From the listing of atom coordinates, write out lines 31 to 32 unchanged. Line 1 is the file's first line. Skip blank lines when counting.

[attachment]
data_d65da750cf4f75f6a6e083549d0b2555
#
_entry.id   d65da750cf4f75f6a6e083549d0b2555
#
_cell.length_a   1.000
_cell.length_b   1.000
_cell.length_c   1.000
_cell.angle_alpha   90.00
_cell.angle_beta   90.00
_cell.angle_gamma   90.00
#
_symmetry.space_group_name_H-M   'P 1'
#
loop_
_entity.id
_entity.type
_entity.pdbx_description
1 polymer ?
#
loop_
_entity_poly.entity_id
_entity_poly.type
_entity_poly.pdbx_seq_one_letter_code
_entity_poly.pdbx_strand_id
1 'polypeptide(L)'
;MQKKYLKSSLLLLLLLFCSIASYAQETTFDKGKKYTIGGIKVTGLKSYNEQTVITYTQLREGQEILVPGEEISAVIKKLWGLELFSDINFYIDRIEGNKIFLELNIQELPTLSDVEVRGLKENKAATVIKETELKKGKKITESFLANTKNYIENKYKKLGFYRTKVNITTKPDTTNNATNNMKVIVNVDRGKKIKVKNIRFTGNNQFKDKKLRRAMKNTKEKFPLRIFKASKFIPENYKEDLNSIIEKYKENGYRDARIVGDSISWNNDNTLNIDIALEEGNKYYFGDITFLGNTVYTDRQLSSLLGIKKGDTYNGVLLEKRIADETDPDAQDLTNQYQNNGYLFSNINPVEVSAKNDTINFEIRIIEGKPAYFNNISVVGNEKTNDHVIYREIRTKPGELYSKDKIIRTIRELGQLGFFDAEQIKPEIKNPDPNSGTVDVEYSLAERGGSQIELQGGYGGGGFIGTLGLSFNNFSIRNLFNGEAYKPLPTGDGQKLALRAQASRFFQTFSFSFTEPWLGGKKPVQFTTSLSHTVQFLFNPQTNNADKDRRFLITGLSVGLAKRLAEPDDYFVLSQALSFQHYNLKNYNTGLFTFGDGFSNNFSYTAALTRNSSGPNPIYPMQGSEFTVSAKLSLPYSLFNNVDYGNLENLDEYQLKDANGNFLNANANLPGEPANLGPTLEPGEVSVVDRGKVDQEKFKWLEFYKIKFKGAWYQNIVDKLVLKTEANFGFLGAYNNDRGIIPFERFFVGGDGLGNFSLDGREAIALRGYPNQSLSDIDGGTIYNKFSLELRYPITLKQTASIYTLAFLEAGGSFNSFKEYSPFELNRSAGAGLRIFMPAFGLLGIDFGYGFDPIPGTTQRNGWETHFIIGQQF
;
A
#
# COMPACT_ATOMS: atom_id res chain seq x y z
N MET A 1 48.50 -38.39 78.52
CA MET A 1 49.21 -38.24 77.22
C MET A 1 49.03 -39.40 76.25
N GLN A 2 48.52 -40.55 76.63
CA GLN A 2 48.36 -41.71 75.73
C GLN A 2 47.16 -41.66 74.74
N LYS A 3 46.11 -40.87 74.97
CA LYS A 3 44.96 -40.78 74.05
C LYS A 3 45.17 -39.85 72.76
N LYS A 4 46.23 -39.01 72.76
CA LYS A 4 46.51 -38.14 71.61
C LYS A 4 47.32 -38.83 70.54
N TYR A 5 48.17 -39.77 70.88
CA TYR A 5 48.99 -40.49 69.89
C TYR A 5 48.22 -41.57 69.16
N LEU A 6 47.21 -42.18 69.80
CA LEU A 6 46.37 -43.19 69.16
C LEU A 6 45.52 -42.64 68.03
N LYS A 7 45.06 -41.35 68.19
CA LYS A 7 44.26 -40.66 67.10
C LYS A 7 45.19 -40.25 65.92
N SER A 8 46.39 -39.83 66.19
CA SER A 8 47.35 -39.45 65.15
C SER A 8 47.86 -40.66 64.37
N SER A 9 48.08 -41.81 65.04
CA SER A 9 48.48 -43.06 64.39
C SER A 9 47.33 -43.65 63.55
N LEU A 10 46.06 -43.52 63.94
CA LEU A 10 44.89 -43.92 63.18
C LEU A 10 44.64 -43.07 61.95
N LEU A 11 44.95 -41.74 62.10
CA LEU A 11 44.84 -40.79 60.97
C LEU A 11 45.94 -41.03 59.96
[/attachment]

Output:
N MET A 1 48.50 -38.39 78.52
CA MET A 1 49.21 -38.24 77.22